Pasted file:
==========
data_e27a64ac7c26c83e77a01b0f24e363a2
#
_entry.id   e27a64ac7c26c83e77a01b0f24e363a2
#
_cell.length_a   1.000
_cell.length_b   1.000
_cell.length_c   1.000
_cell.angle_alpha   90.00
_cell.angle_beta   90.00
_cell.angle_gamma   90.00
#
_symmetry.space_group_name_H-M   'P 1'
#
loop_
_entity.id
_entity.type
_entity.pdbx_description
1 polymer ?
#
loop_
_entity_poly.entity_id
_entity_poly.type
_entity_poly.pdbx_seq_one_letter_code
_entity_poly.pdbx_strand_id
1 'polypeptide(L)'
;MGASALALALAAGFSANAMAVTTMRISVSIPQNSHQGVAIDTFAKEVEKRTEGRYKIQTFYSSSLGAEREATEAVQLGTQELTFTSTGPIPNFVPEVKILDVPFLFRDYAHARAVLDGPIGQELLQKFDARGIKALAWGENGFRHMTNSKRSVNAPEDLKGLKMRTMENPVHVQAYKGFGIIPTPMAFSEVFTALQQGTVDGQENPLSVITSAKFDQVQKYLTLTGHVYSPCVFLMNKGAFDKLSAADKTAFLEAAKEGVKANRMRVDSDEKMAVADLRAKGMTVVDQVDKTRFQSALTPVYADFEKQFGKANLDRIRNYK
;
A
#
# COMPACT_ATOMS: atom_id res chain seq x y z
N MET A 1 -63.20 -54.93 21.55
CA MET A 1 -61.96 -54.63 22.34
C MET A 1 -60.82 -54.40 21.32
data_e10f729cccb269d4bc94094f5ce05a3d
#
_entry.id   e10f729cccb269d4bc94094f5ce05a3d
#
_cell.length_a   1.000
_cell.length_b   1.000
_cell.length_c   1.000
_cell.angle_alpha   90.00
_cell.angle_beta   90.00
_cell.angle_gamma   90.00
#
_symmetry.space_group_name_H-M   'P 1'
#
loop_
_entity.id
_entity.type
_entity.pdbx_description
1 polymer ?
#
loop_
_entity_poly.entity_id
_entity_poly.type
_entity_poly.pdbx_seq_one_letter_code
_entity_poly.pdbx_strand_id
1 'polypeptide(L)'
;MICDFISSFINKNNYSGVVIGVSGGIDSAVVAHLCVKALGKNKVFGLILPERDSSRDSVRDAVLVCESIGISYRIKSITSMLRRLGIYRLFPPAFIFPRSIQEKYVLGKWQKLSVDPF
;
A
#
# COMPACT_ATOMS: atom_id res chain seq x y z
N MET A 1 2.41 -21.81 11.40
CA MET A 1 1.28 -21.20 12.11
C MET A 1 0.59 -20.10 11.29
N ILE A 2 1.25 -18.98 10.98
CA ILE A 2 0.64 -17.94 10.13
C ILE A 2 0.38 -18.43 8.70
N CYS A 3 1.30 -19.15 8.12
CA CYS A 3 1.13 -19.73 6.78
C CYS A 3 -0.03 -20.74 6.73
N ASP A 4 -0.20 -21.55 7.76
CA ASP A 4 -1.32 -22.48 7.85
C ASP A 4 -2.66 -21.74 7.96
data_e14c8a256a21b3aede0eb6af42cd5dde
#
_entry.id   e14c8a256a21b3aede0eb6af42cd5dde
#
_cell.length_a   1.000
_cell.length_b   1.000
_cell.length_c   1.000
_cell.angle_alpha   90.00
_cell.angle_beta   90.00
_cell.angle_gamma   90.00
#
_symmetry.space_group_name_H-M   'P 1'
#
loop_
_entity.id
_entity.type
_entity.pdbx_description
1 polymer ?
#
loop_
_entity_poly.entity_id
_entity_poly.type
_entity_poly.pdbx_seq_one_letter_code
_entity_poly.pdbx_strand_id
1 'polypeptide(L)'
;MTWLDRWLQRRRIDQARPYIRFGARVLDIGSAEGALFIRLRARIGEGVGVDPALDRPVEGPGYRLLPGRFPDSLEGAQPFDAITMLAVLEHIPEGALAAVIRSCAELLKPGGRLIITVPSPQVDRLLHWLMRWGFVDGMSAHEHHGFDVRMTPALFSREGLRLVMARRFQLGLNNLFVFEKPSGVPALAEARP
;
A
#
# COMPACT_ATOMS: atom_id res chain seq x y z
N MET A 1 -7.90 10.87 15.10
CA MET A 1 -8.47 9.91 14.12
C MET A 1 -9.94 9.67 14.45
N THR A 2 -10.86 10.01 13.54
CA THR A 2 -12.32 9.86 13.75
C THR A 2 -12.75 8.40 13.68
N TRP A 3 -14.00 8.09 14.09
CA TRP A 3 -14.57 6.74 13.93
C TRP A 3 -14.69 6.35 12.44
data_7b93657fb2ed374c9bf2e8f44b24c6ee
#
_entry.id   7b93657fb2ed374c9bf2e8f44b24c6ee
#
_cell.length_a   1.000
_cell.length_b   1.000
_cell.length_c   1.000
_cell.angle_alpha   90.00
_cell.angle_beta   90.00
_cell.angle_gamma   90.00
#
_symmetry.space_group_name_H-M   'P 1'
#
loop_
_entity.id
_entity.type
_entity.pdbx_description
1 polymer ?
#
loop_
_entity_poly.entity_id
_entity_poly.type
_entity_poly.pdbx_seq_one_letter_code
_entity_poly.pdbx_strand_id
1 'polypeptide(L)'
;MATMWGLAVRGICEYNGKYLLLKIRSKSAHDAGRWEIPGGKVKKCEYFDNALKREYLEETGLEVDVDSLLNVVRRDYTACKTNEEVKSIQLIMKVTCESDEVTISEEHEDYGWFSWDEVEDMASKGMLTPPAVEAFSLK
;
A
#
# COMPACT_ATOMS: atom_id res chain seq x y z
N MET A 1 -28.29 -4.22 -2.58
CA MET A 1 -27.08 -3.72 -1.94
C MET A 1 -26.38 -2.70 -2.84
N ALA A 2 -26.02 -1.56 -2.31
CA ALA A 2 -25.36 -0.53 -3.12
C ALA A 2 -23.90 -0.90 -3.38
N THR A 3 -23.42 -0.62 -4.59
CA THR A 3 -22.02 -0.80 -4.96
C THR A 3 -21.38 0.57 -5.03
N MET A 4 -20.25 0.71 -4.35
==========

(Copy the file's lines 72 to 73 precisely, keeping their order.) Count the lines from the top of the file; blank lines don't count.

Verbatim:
C CYS A 3 -0.03 -20.74 6.73
N ASP A 4 -0.20 -21.55 7.76